Site icon Liz Mannegren

Nine Tips For Parents of Babies in the NICU

When you dream of being discharged from the hospital with a healthy, full-sized little one in your arms, it can be crushing to suddenly find yourself in the organized chaos of the Neonatal Intensive Care Unit (NICU).

Most families never plan on spending time in the NICU. The average mom is unprepared and unfamiliar with this strange world of beeping monitors, bubbling oxygen machines, and gowned hospital staff. And when you factor in a little baby that’s not doing so great, a few postpartum hormones, and a ton of stress, it’s no wonder that it can feel particularly overwhelming.

That being said, here are a few tips that this NICU mommy wishes she’d known in advance:

1. Get a proper tour. If you haven’t spent time in a NICU before (or even if you have) make sure that you get a thorough tour. You’ll feel much more comfortable once you know where everything is and what is expected of you. The policies vary with each hospital so don’t be afraid to ask lots of questions and take advantage of any perks offered (family rooms, overnight rooms, parking validation, etc.)

2. Get to know your nurses. These are the men and women who will be watching over your little one while you’re not there. Getting to know your nurses will help ease some of the stress that comes when you have to say “good-bye” to your baby at the end of each day.

3. Take advantage of some free baby advice (from professionals). As difficult as it is to have to spend time in the NICU, it’s also a good opportunity to soak up a wealth of knowledge. Your nurses are highly trained individuals with a ton of experience caring for tiny babies. Take advantage of this time to stockpile some baby care tips and advice!

4. Bond with your baby. As instinctual as it sounds, it can be very difficult to bond with a baby that you can’t pick up, hold or feed. When you leave the hospital empty handed and spend the night away from your little one, you may struggle to feel the connection that you’re looking for. Take every opportunity to bond with your baby but don’t stress if it doesn’t yet “feel like it should.” You may be away from your baby for these first few weeks, but don’t worry, they will still know and love you.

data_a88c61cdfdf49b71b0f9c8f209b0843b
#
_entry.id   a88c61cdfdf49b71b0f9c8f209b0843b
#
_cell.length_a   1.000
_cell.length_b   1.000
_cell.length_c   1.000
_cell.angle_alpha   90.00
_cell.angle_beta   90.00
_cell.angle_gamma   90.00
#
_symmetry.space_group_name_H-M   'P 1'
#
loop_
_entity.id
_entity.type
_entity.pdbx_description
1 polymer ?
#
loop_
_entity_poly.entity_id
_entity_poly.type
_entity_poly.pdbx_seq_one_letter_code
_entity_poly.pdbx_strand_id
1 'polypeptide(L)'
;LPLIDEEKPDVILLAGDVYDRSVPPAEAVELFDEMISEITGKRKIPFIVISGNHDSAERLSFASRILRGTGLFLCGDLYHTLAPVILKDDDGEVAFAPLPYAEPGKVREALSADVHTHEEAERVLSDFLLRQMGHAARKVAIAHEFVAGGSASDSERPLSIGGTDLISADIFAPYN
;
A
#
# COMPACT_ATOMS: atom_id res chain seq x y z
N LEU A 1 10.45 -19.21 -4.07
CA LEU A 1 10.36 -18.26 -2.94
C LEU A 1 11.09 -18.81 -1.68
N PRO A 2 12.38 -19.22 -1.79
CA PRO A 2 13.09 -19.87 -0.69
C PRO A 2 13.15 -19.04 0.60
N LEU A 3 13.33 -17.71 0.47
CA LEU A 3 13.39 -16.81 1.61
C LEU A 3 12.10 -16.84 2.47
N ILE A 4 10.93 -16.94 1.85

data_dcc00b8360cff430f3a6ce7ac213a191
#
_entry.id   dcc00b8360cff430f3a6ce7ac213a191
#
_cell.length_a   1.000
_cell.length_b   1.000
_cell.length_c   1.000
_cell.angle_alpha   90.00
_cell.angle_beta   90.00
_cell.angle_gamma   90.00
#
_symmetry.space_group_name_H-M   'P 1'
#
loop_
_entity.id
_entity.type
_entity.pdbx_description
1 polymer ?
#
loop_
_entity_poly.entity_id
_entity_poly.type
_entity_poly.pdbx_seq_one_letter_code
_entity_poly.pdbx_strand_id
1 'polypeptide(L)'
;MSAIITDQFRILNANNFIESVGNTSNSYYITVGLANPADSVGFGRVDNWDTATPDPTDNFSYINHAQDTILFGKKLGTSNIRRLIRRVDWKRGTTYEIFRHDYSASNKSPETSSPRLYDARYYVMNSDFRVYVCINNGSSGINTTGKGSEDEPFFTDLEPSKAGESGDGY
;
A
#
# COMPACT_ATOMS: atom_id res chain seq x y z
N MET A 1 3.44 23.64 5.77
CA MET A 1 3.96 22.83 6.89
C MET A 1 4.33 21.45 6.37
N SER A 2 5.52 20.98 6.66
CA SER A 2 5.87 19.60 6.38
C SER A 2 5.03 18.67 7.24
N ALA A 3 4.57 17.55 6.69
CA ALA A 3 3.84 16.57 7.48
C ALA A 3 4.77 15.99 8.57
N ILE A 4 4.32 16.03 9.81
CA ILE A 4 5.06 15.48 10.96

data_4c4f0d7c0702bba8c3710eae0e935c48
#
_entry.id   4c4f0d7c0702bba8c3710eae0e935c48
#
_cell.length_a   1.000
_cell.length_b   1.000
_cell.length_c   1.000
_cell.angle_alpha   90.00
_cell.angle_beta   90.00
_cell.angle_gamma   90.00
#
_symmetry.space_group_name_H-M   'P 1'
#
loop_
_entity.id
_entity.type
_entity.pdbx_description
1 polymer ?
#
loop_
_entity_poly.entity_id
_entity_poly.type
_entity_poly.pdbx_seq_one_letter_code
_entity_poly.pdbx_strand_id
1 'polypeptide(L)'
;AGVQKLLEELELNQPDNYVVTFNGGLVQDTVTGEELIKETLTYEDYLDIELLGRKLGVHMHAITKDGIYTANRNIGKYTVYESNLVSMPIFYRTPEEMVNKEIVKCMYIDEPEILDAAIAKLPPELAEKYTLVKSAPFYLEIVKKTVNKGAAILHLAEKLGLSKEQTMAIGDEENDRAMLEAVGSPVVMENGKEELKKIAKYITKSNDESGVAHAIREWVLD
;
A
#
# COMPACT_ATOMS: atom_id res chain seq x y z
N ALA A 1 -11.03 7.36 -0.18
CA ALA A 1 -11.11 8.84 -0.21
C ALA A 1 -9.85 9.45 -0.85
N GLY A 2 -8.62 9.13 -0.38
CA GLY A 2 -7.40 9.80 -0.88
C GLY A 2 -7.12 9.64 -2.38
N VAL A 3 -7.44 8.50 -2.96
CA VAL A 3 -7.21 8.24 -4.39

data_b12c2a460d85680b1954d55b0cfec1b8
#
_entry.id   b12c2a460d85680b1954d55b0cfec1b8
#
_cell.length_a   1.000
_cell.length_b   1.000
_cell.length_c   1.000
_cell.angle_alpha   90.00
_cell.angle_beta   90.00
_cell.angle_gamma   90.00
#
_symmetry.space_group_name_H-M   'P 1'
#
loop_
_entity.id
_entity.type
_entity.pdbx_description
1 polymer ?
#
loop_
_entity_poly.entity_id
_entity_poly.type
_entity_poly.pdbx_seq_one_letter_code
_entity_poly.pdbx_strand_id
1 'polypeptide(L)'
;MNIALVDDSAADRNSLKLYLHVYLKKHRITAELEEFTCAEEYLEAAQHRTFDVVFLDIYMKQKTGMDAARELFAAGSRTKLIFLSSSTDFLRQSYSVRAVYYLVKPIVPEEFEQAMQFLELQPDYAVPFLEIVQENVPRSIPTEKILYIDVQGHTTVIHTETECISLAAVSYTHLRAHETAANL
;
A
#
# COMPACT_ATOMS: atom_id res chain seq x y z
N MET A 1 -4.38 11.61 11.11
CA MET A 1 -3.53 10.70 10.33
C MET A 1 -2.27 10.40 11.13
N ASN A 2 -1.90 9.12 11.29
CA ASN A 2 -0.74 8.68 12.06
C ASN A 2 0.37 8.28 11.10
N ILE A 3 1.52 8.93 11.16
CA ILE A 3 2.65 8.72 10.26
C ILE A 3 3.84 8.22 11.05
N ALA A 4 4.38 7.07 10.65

5. Figure out this thing called “Pumping.” Many NICU babies just aren’t strong enough to be exclusively breastfed. But, that doesn’t mean that they can’t still use your milk! If you’re able to pump and store milk for your little one – go for it!

Note for the Preemie Moms: A preemie mother’s milk is different from that of a mother who gave birth at full term. Rich in proteins and fats, it’s specifically designed to help your baby through those difficult first days. If you have extra milk (particularly during those initial few weeks) be sure to store it for later or donate it to your local Milk Bank (your milk is in high demand!)

Things to ask about if you’re pumping / expressing milk:
1. Is there a mother’s room or other area to pump?
2. Can you pump by the baby’s incubator/bassinet if desired?
3. Does the hospital provide electric pumps to use? Where are they located? How do I use it?
4. Does the hospital provide pump parts? Are they one time use? Replaced daily? Used for the duration of the stay?
5. Where is expressed milk stored? Is there a fridge or freezer? Who has access to it?
6. What sort of labels should be placed on stored milk and where do I get them?

6. Visit with the Lactation Consultant. Consider this extra hospital time a blessing in disguise and take advantage of some additional breastfeeding help. If a lactation consultant isn’t on hand, check with your nurses for advice. Everyone has different advice, so keep what works for you and toss what you don’t want!

7. Take lots of pictures! This is part of your child’s story – and trust me, when you look back on these pictures, you’ll be grateful that you have them. Looking at pictures or videos of your baby on your phone may also help with pumping and milk production when you’re away from your baby. Plus, everyone will want to see the baby but you won’t want them (or their germs) traipsing through the NICU. A picture is the next best thing!

8. Bring snacks and a water bottle. When you’re spending hours each day at your baby’s side, it’s easy to forget about yourself. Stay hydrated, rested, and keep your blood sugars up. (You may not be able to visit the baby if you get sick!) Don’t forget to pack a bag lunch with some quick and healthy snacks.

9. Take it one day at a time. There will be discouraging days. There will be days when you feel as if your baby will be stuck in that incubator until you’re grey-haired and wrinkled. It’s okay to feel frustrated. Don’t be afraid to step out of the NICU for a little bit: take a walk around the hospital, get some fresh air, have a little cry, grab a coffee, and regroup. Having a NICU baby will take a toll on your emotions, so be sure that you’re taking a few moments for yourself. Celebrate each milestone, each victory, and take this one day at a time.

Any other tips from my fellow NICU families?



Exit mobile version